RIP: Teacher Improvement

Well, apparently the Teacher Improvement Coordinator and Teacher Improvement Meeting are no more.

I have mixed feelings about this. On the one hand, I think improving the quality of teaching in the Church should be a huge priority. And: I loved having this calling. On the other hand, I don’t think I did a very good job improving the quality of teaching in our ward. I also wonder if this change wasn’t made to give the ward Sunday School Presidency more to do: I’ve been under the impression that they don’t do much.

59 comments for “RIP: Teacher Improvement

  1. December 7, 2006 at 7:14 pm

    I’d rather just read the Teaching book instead of going to the class. I rather like that book. I’ve never gotten a lot out of the official classes, especially the quarterly ones.

    I’ve always wished my husband could be in the SS Presidency. It seems quite relaxing in comparison to most other callings.

    Waiting for all the SS Presidency members to disagree with me…

  2. Anita Wells
    December 7, 2006 at 7:49 pm

    OK, I will–I’ve taught Gospel Doctrine for four years and never really suspected that the SS Presidency was doing much since I didn’t see them in action. These past few months that my husband has served as the SS president has opened my eyes. The SS has responsibility for not only the adult classes but all the teenage classes, the library, and finding substitutes. While not as demanding as some other callings, I’m sure, the administrative responsibilities of staffing classes, taking rolls and reporting attendance, and often substituting on short notice (like 2 minutes), besides trying to inspire teachers and keep up with the turnover has been pretty busy. We had our first ever Sunday School Social (the Sundae School party with ice cream sundaes) to create more of a unifying feeling among the teachers, because I’d never really felt part of an organization before, and discovered that I was the only female SS teacher in our ward and probably the guys didn’t care about being part of a bigger group. Anyway, my husband has been busy, especially with the new year coming and trying to staff/orient/supply the teachers, but I can see how in this calling it would also be easy to do little.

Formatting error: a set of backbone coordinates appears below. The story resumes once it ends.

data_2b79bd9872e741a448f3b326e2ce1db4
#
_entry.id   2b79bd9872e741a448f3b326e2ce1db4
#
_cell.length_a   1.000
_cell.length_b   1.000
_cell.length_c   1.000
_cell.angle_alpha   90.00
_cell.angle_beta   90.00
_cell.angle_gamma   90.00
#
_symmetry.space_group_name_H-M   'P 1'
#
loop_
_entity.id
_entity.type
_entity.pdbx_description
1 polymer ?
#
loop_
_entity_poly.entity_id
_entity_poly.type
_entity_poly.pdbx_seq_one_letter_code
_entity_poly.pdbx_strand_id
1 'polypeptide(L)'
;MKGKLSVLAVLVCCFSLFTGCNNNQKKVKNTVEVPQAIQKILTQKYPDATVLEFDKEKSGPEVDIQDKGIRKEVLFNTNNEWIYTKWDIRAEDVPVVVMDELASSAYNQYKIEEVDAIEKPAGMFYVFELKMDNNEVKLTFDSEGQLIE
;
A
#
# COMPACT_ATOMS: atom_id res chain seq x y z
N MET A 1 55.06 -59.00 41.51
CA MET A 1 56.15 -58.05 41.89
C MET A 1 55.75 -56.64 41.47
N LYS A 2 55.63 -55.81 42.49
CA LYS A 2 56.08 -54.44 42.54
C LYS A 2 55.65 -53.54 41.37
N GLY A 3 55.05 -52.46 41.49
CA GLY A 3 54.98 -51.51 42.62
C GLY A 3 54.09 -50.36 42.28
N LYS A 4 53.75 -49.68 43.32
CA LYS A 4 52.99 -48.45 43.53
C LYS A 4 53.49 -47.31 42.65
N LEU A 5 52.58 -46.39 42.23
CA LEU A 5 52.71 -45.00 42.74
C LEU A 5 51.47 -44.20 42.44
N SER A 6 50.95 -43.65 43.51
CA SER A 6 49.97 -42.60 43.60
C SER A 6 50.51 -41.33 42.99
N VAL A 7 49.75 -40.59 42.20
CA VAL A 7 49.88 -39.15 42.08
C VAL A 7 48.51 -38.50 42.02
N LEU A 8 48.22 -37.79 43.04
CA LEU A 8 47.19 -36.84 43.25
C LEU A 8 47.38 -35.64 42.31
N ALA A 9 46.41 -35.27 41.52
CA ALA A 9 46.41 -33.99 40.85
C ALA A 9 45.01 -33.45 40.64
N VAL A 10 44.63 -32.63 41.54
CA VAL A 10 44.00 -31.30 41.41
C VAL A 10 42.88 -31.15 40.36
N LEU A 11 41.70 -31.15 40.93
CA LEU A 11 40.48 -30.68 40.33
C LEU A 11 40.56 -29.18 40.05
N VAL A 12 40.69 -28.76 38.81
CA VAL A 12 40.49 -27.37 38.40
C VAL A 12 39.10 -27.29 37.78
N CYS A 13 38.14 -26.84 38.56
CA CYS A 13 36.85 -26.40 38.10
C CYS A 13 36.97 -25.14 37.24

3. Gilgamesh
    December 7, 2006 at 7:50 pm

    Julie,

    I woulod also hope that this would give the Sunday School Presidency more to do. It should also mean, however, that they should allow women to be Sunday School presidents.

  4. Anita Wells
    December 7, 2006 at 7:55 pm

    ps–in addition to presidency mtgs, they get to attend ward council and stake SS mtgs too. but i think being a counselor and not the pres would be pretty low intensity :-)